Wednesday, July 21, 2004

Merging Country Music, Politics.

"Speaking just for myself, I'm very, very much against the (Iraq) war," declared Bobby Braddock, a member of the Songwriters Hall of Fame whose decades of hits stretch from Tammy Wynette's "D-I-V-O-R-CE" and George Jones' "He Stopped Loving Her Today," both co-written with Curly Putnam, to Toby Keith's rap chart-topper "I Wanna Talk About Me."

In Hollywood, some actors believe movie roles could be lost if their Republican loyalties were known, said Sherry Jeffe, senior scholar at USC's School of Policy, Planning and Development. And, citing the example of the Dixie Chicks, some country music singers believe Democratic leanings could cost them radio play.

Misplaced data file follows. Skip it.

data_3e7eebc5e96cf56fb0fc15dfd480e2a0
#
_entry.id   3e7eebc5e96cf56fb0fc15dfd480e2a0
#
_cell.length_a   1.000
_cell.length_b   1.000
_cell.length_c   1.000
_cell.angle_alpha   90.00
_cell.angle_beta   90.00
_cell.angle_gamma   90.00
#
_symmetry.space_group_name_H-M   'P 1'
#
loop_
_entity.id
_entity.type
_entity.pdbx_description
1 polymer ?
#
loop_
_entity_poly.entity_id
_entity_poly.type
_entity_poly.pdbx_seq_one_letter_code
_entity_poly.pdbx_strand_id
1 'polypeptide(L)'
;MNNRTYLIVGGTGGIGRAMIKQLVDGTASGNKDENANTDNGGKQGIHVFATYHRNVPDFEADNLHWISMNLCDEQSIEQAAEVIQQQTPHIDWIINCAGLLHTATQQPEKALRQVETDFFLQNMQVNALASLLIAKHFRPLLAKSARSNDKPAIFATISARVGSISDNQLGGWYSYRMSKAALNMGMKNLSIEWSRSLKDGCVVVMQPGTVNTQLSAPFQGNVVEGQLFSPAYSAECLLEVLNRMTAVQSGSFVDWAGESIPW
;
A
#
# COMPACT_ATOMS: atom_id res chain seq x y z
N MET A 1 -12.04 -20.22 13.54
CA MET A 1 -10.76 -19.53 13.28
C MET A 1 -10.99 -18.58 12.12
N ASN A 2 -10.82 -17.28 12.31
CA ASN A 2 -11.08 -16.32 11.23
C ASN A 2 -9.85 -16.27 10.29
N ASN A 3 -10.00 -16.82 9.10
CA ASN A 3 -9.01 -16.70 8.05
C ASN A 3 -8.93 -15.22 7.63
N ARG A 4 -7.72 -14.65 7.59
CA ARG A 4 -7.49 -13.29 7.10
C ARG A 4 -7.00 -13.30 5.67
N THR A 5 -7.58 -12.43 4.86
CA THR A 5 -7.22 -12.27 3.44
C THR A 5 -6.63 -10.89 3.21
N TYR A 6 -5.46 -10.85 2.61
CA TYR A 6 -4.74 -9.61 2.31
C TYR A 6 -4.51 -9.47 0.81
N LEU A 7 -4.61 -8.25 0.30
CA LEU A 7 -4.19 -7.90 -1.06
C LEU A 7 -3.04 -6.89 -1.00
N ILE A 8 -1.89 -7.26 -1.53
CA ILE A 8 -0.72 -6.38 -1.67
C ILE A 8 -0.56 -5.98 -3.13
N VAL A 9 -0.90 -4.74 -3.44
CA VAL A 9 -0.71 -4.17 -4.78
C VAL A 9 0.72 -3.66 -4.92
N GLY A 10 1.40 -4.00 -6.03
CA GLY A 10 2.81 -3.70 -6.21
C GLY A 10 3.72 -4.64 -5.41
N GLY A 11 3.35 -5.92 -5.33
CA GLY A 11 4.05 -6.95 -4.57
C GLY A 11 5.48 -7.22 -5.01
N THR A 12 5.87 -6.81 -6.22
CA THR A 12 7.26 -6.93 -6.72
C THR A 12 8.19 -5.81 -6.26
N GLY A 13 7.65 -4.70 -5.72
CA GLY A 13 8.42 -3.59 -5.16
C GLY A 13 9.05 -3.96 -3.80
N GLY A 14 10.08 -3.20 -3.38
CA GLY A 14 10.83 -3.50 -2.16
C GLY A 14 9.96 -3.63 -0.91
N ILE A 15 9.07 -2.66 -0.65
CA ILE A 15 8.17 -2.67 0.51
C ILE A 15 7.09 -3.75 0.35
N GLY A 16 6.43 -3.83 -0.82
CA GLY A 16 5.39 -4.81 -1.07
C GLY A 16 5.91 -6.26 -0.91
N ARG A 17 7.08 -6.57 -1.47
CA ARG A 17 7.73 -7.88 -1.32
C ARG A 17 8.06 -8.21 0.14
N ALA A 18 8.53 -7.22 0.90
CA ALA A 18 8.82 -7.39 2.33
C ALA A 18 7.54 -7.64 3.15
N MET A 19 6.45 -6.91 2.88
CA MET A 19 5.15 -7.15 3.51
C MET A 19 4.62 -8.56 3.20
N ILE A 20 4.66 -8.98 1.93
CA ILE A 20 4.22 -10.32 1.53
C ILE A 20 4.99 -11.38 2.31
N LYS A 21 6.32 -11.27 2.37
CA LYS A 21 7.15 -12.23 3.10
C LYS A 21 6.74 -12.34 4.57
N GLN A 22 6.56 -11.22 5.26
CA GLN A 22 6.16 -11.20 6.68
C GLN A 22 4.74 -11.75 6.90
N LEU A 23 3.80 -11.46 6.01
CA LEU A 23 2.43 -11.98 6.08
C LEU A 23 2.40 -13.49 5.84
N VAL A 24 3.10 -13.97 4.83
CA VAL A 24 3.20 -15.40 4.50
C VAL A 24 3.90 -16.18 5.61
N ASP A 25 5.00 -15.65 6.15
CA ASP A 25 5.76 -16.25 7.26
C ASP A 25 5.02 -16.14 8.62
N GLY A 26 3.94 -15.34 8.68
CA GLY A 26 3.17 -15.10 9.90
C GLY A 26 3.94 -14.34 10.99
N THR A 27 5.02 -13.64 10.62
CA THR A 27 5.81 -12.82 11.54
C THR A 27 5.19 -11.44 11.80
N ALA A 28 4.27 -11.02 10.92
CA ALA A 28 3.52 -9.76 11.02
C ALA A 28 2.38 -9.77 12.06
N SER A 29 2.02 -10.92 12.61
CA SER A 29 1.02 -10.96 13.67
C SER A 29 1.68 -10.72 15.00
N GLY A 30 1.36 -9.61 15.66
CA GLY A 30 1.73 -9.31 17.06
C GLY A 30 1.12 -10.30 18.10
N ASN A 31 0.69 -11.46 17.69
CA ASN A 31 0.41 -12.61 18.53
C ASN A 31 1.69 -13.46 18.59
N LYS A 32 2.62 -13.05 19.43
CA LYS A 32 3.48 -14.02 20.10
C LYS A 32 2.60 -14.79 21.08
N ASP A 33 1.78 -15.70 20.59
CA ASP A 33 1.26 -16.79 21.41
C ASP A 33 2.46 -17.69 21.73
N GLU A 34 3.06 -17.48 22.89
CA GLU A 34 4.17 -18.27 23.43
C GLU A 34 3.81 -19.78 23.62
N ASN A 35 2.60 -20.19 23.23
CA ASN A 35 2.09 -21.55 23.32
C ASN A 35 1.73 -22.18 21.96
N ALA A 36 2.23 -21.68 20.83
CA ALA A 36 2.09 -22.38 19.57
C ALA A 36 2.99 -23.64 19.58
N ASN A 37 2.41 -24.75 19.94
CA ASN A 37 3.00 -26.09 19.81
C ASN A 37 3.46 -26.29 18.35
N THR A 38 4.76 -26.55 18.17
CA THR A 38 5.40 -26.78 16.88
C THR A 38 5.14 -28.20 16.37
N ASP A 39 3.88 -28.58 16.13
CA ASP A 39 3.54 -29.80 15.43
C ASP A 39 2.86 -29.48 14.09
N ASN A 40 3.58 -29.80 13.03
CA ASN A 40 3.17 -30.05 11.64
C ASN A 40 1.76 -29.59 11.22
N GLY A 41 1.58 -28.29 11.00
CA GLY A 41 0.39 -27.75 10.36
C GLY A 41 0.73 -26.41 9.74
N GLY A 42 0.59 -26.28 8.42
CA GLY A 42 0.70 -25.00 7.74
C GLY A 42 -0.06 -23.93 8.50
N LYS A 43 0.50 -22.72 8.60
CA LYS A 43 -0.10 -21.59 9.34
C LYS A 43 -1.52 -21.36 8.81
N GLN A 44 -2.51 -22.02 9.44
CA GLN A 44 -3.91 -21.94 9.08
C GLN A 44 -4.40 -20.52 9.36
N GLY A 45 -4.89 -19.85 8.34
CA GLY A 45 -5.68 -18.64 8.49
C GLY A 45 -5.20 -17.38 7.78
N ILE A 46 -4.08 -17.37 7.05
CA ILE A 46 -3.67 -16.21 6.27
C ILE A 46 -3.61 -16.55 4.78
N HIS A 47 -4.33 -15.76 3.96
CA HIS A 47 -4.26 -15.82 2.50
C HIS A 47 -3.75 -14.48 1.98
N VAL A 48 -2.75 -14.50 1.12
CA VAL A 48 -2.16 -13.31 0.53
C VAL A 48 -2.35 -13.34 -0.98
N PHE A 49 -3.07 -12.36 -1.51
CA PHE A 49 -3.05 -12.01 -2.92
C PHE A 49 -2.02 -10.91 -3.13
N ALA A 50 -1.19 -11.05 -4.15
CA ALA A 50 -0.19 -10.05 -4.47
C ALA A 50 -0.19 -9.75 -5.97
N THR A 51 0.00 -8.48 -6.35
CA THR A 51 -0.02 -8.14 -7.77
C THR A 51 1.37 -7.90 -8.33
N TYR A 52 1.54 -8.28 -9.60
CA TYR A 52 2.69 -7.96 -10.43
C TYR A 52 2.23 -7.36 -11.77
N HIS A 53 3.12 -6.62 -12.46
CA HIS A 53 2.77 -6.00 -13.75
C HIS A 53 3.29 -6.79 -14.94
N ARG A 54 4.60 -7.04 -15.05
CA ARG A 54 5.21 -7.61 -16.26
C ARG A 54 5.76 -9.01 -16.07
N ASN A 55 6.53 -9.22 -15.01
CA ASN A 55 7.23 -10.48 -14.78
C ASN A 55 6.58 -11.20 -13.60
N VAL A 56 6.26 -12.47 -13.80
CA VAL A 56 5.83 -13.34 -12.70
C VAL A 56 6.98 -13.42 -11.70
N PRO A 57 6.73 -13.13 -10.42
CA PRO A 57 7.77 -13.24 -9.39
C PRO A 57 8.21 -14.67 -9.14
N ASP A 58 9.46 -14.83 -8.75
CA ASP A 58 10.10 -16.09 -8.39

"In Los Angeles, conservative voices feel more stifled and in Nashville liberal voices feel more stifled," said Titley.

Some singers have joined the Music Row Democrats. Emmylou Harris, Hal Ketchum, Pam Tillis, Rodney Crowell and Raul Malo of the Mavericks have performed at Democratic "Kerry-oke" fundraisers.

"But they're not currently on the radio much either," noted Braddock.

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